Many ISPs also have bandwidth “caps” or limits on how much you can download per month. For a peer-to-peer service like TVP, both of those things are the kiss of death. Ars Technica notes: “watching an hour’s worth of TV consumes an average of 320MB downloaded and 105MB uploaded traffic, due to the service’s P2P architecture.” Someone who watched a lot could use up their entire month’s allotment of bandwidth in no time at all.

Could Robert Cringely be right? In a recent column, he predicted that this year would be “the year the net crashed (in the USA). Video overwhelms the net and we all learn that the broadband ISPs have been selling us something they can’t really deliver.”


As Haydn mentions in the comments, there is a social aspect built in to The Venice Project that I forgot to mention — there are “widgets” built into the application (with more coming in the future), including RSS feed “crawlers” that run along the bottom of the screen and a see-through instant messenger window, where you can chat with friends about what you’re watching.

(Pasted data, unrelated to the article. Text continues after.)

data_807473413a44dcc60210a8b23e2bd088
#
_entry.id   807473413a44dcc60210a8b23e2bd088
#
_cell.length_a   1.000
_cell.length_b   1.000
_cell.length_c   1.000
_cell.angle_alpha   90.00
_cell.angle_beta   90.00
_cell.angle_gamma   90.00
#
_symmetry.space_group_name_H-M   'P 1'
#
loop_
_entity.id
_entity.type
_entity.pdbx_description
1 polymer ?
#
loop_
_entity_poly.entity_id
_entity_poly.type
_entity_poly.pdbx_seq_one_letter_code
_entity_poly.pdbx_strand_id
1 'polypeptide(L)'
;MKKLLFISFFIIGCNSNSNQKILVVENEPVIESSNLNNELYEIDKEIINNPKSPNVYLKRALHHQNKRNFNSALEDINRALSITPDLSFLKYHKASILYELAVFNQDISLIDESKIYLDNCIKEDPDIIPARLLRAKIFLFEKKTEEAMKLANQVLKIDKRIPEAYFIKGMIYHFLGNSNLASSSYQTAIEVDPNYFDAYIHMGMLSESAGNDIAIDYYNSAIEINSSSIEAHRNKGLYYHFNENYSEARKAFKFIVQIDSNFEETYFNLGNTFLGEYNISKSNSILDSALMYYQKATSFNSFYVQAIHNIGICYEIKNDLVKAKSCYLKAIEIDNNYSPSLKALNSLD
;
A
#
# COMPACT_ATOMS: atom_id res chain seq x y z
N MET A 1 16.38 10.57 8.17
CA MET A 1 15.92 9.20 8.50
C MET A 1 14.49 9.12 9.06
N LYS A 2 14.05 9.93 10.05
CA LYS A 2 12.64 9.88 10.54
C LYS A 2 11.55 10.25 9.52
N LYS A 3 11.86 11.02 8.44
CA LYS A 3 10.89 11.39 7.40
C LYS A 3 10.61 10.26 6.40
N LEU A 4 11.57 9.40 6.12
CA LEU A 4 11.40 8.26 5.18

• Tony

    Not so sure about “crashing” the internet … with the Taiwan earthquake crisis, we learned that al that extra redundancy by pre bubble telco’s came in handy. I suspect that we probably have some of that around North America, and I wonder therefore, if the crash will come this year at all.

  • Mathew Ingram

    You might be right, Tony — there might be plenty of bandwidth around. But that doesn’t mean Rogers has to let us have any without charging us an arm and a leg for it :-)

  • Tony

    Well, its sympatico for me … at least they don’t throttle traffic (yet). ;)

  • Mathew Ingram

    Not yet, but from what I’ve heard bandwidth caps are likely coming, and it wouldn’t surprise me if bandwidth “shaping” likely is too.

  • Tony

    yeah, they had bandwidth caps for a while a few years ago, then lifted them — thank god. I was going over *all* the time and it was costing me cash money.